Gorge High Dam

June 25, 2006

On my way back from Sauk River (see previous newsletter) I kept left at the junction and very soon I was rewarded with beautiful views of Whitehorse and its companion, Three Fingers. 

These peaks are an unmistakable sight to the east from the flatlands near Everett. The gleaming Queest Alb Glacier leads to the saddle between South and Middle Finger.


Whitehorse Mountain and Three Fingers

Then, along the windy road I was able to see Mount Higgins and Round Mountain.


Mount Higgins and Round Mountain

But one kilometer before the trailhead (you are supposed to cross one bridge, take one short spur road and then the trailhead) the road was snow-covered. 

Segelsen Lake was my point of reference to know I was just meters away from Deer Creek Pass and then the spur leading to Round Mountain.  From there you can easily reach Coney Pass and then Round Mountain

Segelsen Lake

Elev 160m N 48'16.425" W 121'42.991" Logging Road Begins
Elev 1031m N 48'20.259" W 121'43.317" Segelsen Lake

I was thinking that maybe I was going to be able to reach the peak using this abandoned logging road but after one kilometre I was stopped for branches hitting my face. 

Disappointed, I started my drive back to Canada but along the way I decided to do a quick stop in Glacier, from where I was planning to improvise a hike around Mount Baker for the following day.


Driving Distance from Round Mountain to Glacier 160 km (100 miles)

This town is the last outpost on the Mount Baker Highway before entering the national forest. While Glacier offers food and lodging, there is no gas available, so you will need to return to Maple Falls for fuel.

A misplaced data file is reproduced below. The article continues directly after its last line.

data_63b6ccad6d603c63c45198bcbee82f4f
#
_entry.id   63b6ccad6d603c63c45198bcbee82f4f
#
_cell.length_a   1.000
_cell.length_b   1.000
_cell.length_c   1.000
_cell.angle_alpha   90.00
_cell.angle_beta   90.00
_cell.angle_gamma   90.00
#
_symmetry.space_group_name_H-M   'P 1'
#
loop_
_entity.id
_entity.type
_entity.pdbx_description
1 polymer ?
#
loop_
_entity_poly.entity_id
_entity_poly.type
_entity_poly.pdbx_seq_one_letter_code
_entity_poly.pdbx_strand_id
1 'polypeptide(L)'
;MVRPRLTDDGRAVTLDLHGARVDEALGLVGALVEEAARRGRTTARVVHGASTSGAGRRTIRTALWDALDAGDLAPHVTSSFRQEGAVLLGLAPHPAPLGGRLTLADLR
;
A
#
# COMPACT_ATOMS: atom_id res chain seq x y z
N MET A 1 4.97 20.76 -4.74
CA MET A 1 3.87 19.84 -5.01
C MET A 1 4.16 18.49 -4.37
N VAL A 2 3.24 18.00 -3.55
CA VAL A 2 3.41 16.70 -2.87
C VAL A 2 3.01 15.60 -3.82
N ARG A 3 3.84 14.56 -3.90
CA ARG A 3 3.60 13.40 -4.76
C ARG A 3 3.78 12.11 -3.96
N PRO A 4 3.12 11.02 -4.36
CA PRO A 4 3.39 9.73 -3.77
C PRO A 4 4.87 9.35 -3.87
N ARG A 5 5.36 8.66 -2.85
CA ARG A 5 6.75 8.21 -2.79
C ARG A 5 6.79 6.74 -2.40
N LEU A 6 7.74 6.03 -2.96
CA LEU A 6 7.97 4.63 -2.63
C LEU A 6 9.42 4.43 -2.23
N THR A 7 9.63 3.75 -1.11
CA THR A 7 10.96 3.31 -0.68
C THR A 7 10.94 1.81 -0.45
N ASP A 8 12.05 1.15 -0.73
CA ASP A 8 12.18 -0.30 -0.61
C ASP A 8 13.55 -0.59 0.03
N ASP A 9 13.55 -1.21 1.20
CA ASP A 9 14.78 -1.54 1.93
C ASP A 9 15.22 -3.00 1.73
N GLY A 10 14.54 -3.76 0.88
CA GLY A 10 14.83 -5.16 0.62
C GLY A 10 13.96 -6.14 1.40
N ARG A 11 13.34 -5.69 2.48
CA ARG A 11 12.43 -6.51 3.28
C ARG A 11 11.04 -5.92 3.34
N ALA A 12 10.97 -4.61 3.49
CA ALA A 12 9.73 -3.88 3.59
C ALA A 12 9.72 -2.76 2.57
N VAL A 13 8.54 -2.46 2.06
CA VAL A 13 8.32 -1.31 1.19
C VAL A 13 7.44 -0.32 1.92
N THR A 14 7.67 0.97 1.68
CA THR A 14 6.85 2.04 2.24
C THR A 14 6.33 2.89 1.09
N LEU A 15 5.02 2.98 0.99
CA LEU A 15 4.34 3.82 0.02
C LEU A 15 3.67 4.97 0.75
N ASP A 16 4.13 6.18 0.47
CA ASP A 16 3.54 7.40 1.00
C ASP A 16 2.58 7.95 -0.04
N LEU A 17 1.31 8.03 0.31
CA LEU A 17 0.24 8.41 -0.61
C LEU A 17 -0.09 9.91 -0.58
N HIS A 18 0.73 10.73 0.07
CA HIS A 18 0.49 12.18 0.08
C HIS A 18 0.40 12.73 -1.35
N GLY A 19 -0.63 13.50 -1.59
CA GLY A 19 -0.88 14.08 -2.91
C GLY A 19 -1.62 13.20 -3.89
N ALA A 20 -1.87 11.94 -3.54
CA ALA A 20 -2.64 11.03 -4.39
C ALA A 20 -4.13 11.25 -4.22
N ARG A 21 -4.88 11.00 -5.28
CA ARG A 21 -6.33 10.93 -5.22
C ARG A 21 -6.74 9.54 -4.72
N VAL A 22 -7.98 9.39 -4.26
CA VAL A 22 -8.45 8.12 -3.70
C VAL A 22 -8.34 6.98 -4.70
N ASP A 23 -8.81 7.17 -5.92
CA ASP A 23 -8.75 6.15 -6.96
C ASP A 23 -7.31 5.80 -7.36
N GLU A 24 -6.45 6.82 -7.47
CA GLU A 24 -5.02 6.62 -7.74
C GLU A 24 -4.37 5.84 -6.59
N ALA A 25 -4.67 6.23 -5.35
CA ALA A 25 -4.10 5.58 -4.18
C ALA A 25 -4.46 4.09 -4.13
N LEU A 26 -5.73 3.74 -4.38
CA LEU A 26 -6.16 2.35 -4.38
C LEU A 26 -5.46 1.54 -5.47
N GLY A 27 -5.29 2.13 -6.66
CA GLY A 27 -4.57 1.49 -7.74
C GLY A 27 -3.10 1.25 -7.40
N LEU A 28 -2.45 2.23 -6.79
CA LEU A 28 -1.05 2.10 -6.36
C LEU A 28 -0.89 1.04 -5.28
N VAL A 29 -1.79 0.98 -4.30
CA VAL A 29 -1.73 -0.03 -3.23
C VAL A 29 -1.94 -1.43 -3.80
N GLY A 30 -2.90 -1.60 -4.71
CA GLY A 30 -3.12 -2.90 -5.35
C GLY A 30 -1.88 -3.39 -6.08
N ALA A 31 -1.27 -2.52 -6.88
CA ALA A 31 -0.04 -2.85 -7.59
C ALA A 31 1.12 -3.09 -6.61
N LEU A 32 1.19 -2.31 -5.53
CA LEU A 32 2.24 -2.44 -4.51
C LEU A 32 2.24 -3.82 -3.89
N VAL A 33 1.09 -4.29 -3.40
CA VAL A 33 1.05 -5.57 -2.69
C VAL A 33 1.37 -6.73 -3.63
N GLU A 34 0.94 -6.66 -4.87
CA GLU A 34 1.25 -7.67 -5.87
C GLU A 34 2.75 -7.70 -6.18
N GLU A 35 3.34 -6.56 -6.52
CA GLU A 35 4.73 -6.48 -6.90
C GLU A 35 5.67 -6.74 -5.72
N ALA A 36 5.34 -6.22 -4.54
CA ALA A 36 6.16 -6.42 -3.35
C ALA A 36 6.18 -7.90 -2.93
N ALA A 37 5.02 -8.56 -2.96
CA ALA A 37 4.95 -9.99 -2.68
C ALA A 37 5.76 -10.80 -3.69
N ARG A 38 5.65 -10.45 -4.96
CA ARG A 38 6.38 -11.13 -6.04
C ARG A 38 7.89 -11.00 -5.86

After talking with the locals and doing some reading I realized I was going to waste my time.  Too much snow on the trails at this time of the year, the best time to hike this place is from August to October. So I decided to try my luck with another local hike, Sourdough Mountain.

Driving distance from Glacier to Soudough Mountain 163 km (102 miles)

If you are driving on the upper Skagit River, you should stop on Gorge High Dam.  On January 6, 1961, Seattle City Light completed Gorge High Dam on the upper Skagit River, in southeast Whatcom County. The dam is 300 feet (91.44 m) high. The combination gravity-arch concrete structure diverts water to a tunnel, which connects to a powerhouse two miles downstream.

Gorge High Dam

There is a very short trail called Gorge Overlook Trail.  The trail skirts the rim of the gorge, with view of free-flowing cascades and Gorge Dam.

Through windows in the forest, the power of water appears in multiple guises: waterfalls of the Gorge Creek side canyon; deeply carved Skagit River gorge; impounded Gorge Lake; and on distant peaks the snowfields that feed the watershed.

The trail is paved and fully accessible for 400 yards (360 meters) to the turnaround point at the dam overlook. From there a foot path with steeper (10%) grades continues through the forest for 600 yards (540 meters), looping back to the parking lot.